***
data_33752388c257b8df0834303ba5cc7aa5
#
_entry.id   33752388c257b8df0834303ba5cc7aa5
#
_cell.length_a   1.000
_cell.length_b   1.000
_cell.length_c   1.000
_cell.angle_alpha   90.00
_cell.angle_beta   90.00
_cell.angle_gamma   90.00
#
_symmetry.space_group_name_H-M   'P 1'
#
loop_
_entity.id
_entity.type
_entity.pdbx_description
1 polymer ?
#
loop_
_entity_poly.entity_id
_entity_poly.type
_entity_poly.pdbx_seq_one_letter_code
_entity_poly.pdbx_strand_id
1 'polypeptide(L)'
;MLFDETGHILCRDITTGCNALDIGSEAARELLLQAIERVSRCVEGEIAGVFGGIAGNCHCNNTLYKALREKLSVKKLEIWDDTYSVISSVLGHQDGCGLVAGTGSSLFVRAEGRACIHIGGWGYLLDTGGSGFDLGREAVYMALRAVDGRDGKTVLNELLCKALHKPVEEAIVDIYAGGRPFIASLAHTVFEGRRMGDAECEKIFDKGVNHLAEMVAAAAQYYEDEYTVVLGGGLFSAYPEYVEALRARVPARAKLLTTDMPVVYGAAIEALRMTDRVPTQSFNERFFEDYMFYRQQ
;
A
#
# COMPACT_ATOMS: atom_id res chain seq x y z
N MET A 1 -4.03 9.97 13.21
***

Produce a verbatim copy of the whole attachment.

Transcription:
data_33752388c257b8df0834303ba5cc7aa5
#
_entry.id   33752388c257b8df0834303ba5cc7aa5
#
_cell.length_a   1.000
_cell.length_b   1.000
_cell.length_c   1.000
_cell.angle_alpha   90.00
_cell.angle_beta   90.00
_cell.angle_gamma   90.00
#
_symmetry.space_group_name_H-M   'P 1'
#
loop_
_entity.id
_entity.type
_entity.pdbx_description
1 polymer ?
#
loop_
_entity_poly.entity_id
_entity_poly.type
_entity_poly.pdbx_seq_one_letter_code
_entity_poly.pdbx_strand_id
1 'polypeptide(L)'
;MLFDETGHILCRDITTGCNALDIGSEAARELLLQAIERVSRCVEGEIAGVFGGIAGNCHCNNTLYKALREKLSVKKLEIWDDTYSVISSVLGHQDGCGLVAGTGSSLFVRAEGRACIHIGGWGYLLDTGGSGFDLGREAVYMALRAVDGRDGKTVLNELLCKALHKPVEEAIVDIYAGGRPFIASLAHTVFEGRRMGDAECEKIFDKGVNHLAEMVAAAAQYYEDEYTVVLGGGLFSAYPEYVEALRARVPARAKLLTTDMPVVYGAAIEALRMTDRVPTQSFNERFFEDYMFYRQQ
;
A
#
# COMPACT_ATOMS: atom_id res chain seq x y z
N MET A 1 -4.03 9.97 13.21